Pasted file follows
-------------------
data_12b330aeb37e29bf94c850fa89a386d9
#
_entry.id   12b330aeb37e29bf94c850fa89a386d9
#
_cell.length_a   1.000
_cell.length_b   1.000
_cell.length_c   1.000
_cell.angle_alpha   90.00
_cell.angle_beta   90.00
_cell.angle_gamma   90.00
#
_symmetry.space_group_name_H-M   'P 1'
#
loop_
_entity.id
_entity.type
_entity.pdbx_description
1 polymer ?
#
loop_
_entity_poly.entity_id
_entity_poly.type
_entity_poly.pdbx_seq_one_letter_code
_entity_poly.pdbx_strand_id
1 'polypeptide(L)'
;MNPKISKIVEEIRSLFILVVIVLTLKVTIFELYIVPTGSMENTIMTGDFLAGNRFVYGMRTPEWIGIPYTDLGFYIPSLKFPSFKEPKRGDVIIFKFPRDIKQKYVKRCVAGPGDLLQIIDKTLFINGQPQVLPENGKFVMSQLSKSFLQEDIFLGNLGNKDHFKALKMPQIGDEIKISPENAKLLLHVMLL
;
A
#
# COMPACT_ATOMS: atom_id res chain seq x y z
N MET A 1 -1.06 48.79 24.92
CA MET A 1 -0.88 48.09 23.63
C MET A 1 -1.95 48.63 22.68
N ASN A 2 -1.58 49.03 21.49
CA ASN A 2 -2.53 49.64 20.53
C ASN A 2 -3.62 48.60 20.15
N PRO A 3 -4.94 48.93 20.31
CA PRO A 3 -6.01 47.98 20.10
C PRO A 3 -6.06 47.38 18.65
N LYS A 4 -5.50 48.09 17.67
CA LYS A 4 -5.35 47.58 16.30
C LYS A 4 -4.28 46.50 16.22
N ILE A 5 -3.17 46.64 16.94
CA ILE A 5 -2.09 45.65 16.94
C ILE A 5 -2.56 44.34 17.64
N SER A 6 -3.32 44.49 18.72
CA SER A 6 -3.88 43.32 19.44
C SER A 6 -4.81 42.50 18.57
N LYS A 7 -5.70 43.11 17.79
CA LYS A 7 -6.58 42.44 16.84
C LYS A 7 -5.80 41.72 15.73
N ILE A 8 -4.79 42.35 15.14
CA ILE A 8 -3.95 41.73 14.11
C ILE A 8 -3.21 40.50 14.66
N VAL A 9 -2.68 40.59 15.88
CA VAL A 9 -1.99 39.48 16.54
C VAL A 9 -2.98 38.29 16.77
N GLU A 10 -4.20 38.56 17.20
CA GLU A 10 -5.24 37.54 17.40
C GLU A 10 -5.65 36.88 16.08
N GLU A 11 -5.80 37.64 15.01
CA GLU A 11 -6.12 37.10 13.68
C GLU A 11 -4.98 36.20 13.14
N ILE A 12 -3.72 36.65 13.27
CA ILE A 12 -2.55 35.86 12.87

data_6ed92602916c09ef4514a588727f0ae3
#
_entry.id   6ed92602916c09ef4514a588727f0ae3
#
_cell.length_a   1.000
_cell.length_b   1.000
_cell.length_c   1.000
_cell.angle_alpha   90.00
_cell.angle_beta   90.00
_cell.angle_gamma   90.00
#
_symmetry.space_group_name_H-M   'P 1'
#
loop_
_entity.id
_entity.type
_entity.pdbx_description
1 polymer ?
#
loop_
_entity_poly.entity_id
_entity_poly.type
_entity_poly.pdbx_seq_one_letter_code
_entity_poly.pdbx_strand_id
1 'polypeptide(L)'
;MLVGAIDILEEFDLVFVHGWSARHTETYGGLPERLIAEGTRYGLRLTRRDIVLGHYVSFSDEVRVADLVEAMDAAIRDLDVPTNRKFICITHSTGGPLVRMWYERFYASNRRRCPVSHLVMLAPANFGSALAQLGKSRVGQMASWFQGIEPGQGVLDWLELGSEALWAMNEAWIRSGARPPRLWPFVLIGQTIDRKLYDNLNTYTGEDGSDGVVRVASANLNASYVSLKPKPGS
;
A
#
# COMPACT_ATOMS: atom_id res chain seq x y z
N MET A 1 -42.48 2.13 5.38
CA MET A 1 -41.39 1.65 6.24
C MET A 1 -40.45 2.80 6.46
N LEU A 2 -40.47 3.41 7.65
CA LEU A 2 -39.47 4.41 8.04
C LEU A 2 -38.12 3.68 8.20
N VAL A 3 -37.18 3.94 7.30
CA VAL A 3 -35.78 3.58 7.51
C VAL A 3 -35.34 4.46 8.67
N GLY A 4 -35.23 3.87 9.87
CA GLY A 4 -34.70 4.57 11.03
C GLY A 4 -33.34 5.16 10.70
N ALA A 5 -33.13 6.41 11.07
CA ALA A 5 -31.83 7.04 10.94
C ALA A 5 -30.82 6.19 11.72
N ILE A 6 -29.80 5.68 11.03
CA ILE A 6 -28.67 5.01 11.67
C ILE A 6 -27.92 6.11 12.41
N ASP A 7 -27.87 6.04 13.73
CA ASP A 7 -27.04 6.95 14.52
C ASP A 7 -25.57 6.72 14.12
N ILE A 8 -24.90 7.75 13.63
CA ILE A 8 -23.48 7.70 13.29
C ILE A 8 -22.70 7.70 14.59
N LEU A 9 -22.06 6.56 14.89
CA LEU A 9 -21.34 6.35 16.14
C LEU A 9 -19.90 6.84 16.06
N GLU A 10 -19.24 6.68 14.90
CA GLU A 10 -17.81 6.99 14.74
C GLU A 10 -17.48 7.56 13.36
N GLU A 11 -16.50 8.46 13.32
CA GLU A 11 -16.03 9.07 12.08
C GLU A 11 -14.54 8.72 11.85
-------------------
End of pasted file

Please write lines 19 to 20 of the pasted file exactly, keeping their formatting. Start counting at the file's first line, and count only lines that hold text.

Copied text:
#
loop_